Trying out imapsync


Sven Vermeulen Sun 13 March 2016

Recently, I had to migrate mail boxes for a couple of users from one mail provider to another. Both mail providers used IMAP, so I looked into IMAP related synchronization methods. I quickly found the imapsync application, also supported through Gentoo's repository.

What I required

The migration required that all mails, except for the spam and trash e-mails, were migrated to another mail server. The migrated mails had to retain their status flags (so unread mails had to remain unread while read mails had to remain read), and the migration had to be done in two waves: one while the primary mail server was still in use (where most of the mails where synchronized) and then, after switching the mail servers (which was done through DNS changes) re-sync to fetch the final ones.

I did not get access to the credentials of all mail boxes, but together with the main administrator we enabled a sort-of shadow authentication system (a temporary OpenLDAP installation) in which the same users were enabled, but with passwords that will be used during the synchronization. The mailservers were then configured to have a secondary interface available which used this OpenLDAP rather than the primary authentication that was being used by the end users.

Using imapsync

Using imapsync is simple. It is a command-line application, and everything configurable is done through command arguments. The basic ones are of course the source and target definitions, as well as the authentication information for both sides.

~$ imapsync \
  --host1 src-host --user1 src-user --password1 src-pw --authmech1 LOGIN --ssl1 \
  --host2 dst-host --user2 dst-user --password2 dst-pw --authmech2 LOGIN --ssl2

The use of the --ssl1 and --ssl2 is not to enable an older or newer version of the SSL/TLS protocol. It just enables the use of SSL/TLS for the source host (--ssl1) and destination host (--ssl2).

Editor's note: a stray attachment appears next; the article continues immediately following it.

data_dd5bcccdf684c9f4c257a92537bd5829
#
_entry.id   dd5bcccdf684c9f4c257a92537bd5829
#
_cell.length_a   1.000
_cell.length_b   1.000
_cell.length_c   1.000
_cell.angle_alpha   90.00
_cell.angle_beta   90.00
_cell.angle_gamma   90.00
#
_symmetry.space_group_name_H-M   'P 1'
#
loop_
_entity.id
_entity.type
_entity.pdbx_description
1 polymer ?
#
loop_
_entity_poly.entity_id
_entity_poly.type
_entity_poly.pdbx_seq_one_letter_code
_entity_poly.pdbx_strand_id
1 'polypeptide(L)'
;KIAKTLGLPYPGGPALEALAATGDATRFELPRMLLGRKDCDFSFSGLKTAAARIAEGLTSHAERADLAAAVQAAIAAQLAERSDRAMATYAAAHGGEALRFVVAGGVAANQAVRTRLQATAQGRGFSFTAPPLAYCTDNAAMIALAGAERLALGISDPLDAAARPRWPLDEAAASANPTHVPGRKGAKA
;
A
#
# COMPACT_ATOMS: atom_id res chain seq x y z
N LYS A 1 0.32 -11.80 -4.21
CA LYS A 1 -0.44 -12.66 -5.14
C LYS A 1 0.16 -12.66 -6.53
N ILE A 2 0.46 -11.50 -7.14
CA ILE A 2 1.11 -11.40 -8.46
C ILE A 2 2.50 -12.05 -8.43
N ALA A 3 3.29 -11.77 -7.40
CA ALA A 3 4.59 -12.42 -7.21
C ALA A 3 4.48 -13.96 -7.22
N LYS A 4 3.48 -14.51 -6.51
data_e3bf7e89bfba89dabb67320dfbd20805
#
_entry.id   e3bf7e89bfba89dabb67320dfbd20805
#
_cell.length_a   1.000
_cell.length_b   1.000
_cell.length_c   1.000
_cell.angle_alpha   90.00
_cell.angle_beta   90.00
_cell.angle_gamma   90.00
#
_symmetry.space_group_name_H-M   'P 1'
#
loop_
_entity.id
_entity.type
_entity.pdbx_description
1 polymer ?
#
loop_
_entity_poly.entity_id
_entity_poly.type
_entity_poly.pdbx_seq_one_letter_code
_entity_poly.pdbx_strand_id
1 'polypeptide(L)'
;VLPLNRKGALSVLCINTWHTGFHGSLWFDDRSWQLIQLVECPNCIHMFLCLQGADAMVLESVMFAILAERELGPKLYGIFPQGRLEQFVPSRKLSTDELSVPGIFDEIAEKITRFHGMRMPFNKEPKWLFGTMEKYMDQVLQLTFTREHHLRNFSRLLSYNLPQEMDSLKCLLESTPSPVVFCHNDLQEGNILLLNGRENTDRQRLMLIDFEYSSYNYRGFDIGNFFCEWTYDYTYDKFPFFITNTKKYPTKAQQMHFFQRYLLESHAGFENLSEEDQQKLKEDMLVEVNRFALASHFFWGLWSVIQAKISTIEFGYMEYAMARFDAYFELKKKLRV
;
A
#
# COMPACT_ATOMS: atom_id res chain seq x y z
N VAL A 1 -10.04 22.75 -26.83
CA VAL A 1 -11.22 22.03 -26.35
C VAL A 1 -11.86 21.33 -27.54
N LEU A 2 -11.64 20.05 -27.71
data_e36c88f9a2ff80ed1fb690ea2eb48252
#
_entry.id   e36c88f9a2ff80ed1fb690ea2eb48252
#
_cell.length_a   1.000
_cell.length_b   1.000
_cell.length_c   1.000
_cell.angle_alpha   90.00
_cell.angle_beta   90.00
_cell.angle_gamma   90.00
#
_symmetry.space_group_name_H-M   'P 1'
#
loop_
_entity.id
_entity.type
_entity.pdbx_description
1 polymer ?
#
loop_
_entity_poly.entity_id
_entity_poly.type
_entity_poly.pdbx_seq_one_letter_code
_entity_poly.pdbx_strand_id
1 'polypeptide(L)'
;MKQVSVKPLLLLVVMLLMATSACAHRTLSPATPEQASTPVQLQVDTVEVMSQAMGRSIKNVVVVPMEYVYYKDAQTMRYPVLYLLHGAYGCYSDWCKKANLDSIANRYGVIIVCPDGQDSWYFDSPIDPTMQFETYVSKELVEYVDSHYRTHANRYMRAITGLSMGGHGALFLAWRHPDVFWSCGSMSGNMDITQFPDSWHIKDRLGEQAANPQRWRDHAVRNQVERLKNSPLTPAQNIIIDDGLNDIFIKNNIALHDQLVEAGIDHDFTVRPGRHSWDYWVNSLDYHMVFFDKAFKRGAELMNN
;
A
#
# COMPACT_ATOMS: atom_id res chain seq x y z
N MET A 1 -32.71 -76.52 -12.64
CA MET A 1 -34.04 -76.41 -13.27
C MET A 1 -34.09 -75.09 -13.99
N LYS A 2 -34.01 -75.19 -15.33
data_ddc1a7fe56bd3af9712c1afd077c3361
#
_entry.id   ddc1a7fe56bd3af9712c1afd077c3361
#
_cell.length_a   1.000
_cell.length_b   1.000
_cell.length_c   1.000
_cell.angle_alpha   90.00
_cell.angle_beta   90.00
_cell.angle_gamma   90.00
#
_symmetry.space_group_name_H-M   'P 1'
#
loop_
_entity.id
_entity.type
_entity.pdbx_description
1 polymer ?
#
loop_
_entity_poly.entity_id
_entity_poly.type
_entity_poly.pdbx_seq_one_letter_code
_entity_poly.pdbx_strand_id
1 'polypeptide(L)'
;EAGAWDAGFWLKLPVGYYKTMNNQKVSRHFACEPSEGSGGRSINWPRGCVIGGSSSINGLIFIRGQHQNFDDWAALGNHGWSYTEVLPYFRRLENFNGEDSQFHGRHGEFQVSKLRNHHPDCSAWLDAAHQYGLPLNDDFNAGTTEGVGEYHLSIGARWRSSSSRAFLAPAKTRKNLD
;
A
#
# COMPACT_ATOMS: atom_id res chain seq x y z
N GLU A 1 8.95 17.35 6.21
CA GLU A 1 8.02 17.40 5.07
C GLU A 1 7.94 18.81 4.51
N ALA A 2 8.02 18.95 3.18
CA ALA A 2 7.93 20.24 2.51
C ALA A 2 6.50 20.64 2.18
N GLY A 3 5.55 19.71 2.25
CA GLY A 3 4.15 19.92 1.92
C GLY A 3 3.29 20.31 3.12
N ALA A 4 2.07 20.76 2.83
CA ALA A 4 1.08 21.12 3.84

This would just start synchronizing messages, but we need to include the necessary directives to skip trash and spam mailboxes for instance. For this, the --exclude parameter can be used:

~$ imapsync ... --exclude "Trash|Spam|Drafts"

It is also possible to transform some mailbox names. For instance, if the source host uses Sent as the mailbox for sent mail, while the target has Sent Items, then the following would enable migrating mails between the right folders:

~$ imapsync ... --folder "Sent" --regextrans2 's/Sent/Sent Items/'

Conclusions and interesting resources

Using the application was a breeze. I do recommend to create a test account on both sides so that you can easily see the available folders, source and target naming conventions as well as test if rerunning the application works flawlessly.

In my case for instance, I had to add --skipsize so that the application does not use the mail sizes for comparing if a mail is already transferred or not, as the target mailserver showed different mail sizes for the same mails. This was luckily often documented on the various online tutorials about imapsync, such as

The migration took a while, but without major issues. Within a few hours, the mailboxes of all users where correctly migrated.